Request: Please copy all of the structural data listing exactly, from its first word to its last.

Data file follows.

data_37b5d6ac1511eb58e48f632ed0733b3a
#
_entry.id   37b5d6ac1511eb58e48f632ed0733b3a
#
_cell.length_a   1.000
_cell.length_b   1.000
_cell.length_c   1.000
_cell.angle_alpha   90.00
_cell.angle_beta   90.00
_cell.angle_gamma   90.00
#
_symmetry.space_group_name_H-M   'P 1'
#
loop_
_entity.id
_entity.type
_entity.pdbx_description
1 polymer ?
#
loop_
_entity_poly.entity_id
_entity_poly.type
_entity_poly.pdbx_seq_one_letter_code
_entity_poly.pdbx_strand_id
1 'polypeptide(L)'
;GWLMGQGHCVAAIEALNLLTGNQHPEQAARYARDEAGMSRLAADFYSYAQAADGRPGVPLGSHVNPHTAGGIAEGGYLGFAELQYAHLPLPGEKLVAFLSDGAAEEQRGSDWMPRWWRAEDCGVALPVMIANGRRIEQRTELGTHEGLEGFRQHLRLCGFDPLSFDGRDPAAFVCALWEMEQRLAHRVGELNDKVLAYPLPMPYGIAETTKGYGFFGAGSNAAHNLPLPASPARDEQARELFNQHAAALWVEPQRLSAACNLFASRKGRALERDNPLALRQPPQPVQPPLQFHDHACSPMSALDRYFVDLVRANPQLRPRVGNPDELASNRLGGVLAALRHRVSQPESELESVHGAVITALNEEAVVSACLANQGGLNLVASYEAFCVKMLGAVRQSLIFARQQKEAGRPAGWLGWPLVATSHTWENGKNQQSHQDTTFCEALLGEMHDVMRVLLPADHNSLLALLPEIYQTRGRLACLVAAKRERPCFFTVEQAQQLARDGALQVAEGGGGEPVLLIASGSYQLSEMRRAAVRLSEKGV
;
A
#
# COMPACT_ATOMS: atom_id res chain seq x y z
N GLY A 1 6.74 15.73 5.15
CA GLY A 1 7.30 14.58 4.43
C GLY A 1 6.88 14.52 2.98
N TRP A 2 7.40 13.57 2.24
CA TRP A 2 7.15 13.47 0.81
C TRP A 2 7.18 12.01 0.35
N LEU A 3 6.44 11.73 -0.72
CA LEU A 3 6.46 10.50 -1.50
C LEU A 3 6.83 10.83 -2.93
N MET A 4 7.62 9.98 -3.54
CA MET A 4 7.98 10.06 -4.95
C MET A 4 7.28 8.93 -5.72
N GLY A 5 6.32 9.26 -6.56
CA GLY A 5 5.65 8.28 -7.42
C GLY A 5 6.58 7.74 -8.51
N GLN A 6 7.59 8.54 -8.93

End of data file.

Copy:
data_37b5d6ac1511eb58e48f632ed0733b3a
#
_entry.id   37b5d6ac1511eb58e48f632ed0733b3a
#
_cell.length_a   1.000
_cell.length_b   1.000
_cell.length_c   1.000
_cell.angle_alpha   90.00
_cell.angle_beta   90.00
_cell.angle_gamma   90.00
#
_symmetry.space_group_name_H-M   'P 1'
#
loop_
_entity.id
_entity.type
_entity.pdbx_description
1 polymer ?
#
loop_
_entity_poly.entity_id
_entity_poly.type
_entity_poly.pdbx_seq_one_letter_code
_entity_poly.pdbx_strand_id
1 'polypeptide(L)'
;GWLMGQGHCVAAIEALNLLTGNQHPEQAARYARDEAGMSRLAADFYSYAQAADGRPGVPLGSHVNPHTAGGIAEGGYLGFAELQYAHLPLPGEKLVAFLSDGAAEEQRGSDWMPRWWRAEDCGVALPVMIANGRRIEQRTELGTHEGLEGFRQHLRLCGFDPLSFDGRDPAAFVCALWEMEQRLAHRVGELNDKVLAYPLPMPYGIAETTKGYGFFGAGSNAAHNLPLPASPARDEQARELFNQHAAALWVEPQRLSAACNLFASRKGRALERDNPLALRQPPQPVQPPLQFHDHACSPMSALDRYFVDLVRANPQLRPRVGNPDELASNRLGGVLAALRHRVSQPESELESVHGAVITALNEEAVVSACLANQGGLNLVASYEAFCVKMLGAVRQSLIFARQQKEAGRPAGWLGWPLVATSHTWENGKNQQSHQDTTFCEALLGEMHDVMRVLLPADHNSLLALLPEIYQTRGRLACLVAAKRERPCFFTVEQAQQLARDGALQVAEGGGGEPVLLIASGSYQLSEMRRAAVRLSEKGV
;
A
#
# COMPACT_ATOMS: atom_id res chain seq x y z
N GLY A 1 6.74 15.73 5.15
CA GLY A 1 7.30 14.58 4.43
C GLY A 1 6.88 14.52 2.98
N TRP A 2 7.40 13.57 2.24
CA TRP A 2 7.15 13.47 0.81
C TRP A 2 7.18 12.01 0.35
N LEU A 3 6.44 11.73 -0.72
CA LEU A 3 6.46 10.50 -1.50
C LEU A 3 6.83 10.83 -2.93
N MET A 4 7.62 9.98 -3.54
CA MET A 4 7.98 10.06 -4.95
C MET A 4 7.28 8.93 -5.72
N GLY A 5 6.32 9.26 -6.56
CA GLY A 5 5.65 8.28 -7.42
C GLY A 5 6.58 7.74 -8.51
N GLN A 6 7.59 8.54 -8.93